EXAMPLE 4

20.0 kg of granulate of polybutylene terephthalate ("Pocan PBT", Manufacturers: Bayer AG) were carefully dried and then thoroughly mixed with 540 g (2.7%, by weight, based on the finished mixture) of the substance according to the invention and then processed on a TSG machine as described in Example 2a. Temperature profile: 225/240/260/ 250 C, plates 80 cm 40 cm 10 mm thickness. The mould of the plate was completely filled with foam. The foam plates showed no signs of discoloration. They had a uniform, finely porous foam structure in longitudinal and transverse section. Their density was d = 0.74 g/cm3.

EXAMPLE 5

20.0 kg of granulate of a thermoplastic compound produced from polyphenylene ether and impact resistant polystryene ("Noryl, FN 215", Manufacturers: General Electric) were carefully dried and then thoroughly mixed with 700 g of the substance according to the invention (3.5%, by weight, based on the finished mixture) and processed in a TSG machine as described in Example 2a. Temperature profile: 210/230/250/250 C, plates: 80 cm 40 cm 10 mm thickness. The plate mould was completely filled with foam. The plates showed no signs of discoloration. They had a uniform fine porous foam structure in longitudinal and transverse section. Their density was d = 0.72 g/cm3.

Patent Citations
Cited PatentFiling datePublication dateApplicantTitle
US3743605 *Jun 2, 1971Jul 3, 1973Uniroyal IncDispersing aid-containing blowing agents for polymers and method of using the same
DE1252891B *Apr 19, 1961Oct 26, 1967Bayer AgHerstellung von Schaumstoffen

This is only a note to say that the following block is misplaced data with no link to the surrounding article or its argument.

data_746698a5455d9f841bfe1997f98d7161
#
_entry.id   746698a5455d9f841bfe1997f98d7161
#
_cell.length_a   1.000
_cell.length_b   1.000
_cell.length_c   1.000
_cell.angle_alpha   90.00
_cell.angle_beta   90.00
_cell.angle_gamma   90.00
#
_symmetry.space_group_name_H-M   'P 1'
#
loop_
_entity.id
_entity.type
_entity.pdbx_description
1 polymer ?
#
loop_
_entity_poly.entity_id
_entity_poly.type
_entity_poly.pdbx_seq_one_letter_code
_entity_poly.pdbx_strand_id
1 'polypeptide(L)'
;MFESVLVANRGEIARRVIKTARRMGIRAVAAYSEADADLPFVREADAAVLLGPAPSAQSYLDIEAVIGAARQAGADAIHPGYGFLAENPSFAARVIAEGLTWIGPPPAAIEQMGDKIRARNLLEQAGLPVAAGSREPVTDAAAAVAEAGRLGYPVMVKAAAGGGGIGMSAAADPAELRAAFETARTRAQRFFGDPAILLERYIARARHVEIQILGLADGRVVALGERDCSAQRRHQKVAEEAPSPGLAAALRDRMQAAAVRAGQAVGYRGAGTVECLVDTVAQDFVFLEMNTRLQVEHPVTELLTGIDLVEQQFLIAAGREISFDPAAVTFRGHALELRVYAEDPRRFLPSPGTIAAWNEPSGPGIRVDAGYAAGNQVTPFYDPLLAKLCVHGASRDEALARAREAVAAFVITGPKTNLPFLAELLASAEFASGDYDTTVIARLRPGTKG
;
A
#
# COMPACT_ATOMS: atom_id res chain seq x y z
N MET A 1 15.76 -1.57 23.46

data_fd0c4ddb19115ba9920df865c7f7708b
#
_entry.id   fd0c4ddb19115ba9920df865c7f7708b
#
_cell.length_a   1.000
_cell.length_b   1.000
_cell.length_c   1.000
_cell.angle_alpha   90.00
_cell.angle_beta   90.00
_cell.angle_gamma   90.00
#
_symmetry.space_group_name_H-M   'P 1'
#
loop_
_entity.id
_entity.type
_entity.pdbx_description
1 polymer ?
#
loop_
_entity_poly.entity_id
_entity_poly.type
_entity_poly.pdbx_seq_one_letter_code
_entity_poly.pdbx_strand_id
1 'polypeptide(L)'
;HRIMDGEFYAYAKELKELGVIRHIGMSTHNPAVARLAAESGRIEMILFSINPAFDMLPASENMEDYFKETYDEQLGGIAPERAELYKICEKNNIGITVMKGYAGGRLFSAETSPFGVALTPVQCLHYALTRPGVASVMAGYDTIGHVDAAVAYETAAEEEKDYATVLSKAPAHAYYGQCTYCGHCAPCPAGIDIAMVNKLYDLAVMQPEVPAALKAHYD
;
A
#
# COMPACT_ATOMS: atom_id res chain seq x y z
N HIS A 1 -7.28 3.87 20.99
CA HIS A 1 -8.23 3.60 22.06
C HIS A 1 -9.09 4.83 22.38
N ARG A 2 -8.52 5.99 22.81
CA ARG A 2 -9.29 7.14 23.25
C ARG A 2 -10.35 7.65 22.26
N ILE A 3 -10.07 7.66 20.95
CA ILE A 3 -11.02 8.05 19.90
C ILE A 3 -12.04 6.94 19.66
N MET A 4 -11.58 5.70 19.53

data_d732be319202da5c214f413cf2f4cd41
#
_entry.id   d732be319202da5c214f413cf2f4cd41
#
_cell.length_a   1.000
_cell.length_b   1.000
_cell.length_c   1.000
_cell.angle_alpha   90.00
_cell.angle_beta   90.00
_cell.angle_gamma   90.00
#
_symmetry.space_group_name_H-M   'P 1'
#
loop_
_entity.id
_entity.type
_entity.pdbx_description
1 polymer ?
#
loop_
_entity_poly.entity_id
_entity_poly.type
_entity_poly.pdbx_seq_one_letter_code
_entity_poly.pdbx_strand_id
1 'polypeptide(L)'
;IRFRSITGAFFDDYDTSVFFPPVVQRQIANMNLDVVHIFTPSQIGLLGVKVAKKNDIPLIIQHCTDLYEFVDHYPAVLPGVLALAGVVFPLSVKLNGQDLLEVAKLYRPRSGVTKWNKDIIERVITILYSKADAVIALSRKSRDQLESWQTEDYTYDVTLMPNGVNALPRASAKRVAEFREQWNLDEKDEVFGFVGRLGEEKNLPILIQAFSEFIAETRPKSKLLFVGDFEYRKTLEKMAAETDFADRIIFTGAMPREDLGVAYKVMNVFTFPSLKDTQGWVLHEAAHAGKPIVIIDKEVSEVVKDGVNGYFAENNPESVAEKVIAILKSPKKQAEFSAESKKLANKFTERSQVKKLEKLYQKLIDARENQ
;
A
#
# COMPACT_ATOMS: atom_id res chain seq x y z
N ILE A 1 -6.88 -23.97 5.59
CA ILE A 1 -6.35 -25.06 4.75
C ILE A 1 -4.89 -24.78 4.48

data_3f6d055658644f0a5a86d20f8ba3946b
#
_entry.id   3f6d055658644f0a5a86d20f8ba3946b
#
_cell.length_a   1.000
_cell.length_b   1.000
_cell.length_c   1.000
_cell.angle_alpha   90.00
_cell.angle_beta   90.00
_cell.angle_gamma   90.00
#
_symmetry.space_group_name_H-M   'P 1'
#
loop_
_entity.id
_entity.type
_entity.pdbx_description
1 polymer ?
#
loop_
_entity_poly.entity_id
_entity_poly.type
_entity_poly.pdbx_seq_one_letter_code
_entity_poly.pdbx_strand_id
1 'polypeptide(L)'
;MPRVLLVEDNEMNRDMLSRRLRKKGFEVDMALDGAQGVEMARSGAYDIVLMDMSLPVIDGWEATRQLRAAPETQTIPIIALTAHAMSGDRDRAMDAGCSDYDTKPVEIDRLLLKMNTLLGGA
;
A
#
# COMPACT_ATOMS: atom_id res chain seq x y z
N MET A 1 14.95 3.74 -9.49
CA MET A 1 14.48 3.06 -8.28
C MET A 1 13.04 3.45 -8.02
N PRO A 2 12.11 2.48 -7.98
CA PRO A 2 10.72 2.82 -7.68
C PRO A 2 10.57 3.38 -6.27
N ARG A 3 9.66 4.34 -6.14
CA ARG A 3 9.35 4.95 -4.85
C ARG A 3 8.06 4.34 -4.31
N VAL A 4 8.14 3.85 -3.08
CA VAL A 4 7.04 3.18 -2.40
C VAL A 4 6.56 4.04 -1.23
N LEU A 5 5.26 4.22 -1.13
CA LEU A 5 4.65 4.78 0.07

Referenced by
Citing PatentFiling datePublication dateApplicantTitle
US4317888 *Apr 28, 1980Mar 2, 1982Asahi-Dow LimitedProcess for manufacturing an olefin resin foam
US4460733 *Nov 29, 1982Jul 17, 1984Mobay Chemical CorporationPolycarbonate compositions having low gloss values
US4535100 *Dec 12, 1983Aug 13, 1985Mobil Oil CorporationPolymer foam, thermoformed shapes thereof and methods of forming same
US4556681 *Jan 2, 1985Dec 3, 1985General Electric CompanyPolycarbonate resin foam
US4567210 *Feb 4, 1985Jan 28, 1986Bayer AktiengesellschaftProcess for foaming thermoplastic aromatic polycarbonates
US4579710 *Jul 19, 1985Apr 1, 1986Mobil Oil CorporationPolymer foam, thermoformed shapes thereof and methods of forming same
US4579873 *Jul 19, 1985Apr 1, 1986Mobil Oil CorporationPolymer foam, thermoformed shapes thereof and methods of forming same
US4579874 *Jul 26, 1985Apr 1, 1986Mobil Oil CorporationPolymer foam, thermoformed shapes thereof and methods of forming same
US4579878 *Nov 9, 1984Apr 1, 1986Mobil Oil CompanyPolymer foam, thermoformed shaped thereof and methods of forming same
US4581382 *Jul 29, 1985Apr 8, 1986General Electric CompanyPolycarbonate resin foam
US4661302 *Apr 7, 1986Apr 28, 1987The Dow Chemical CompanyExpandable polymeric composition and method
US4665105 *Jul 19, 1985May 12, 1987Mobil Oil CorporationPolymer foam, thermoformed shapes thereof and methods of forming same
US4705811 *Mar 9, 1987Nov 10, 1987The Dow Chemical CompanyExpandable polymeric composition and method
US4752625 *Jul 12, 1985Jun 21, 1988Mobil Oil CorporationThermoplastic foam molding
US5280049 *Aug 9, 1993Jan 18, 1994Isp Investments Inc.Molded cellular crosslinked vinyl lactam polymer gel and method of preparation
Classifications
U.S. Classification516/11, 521/182, 264/DIG.5, 521/189, 521/91, 521/146, 521/183, 521/180, 521/90
International ClassificationC08J9/06, C08J9/08
Cooperative ClassificationC08J9/08, Y10S264/05
European ClassificationC08J9/08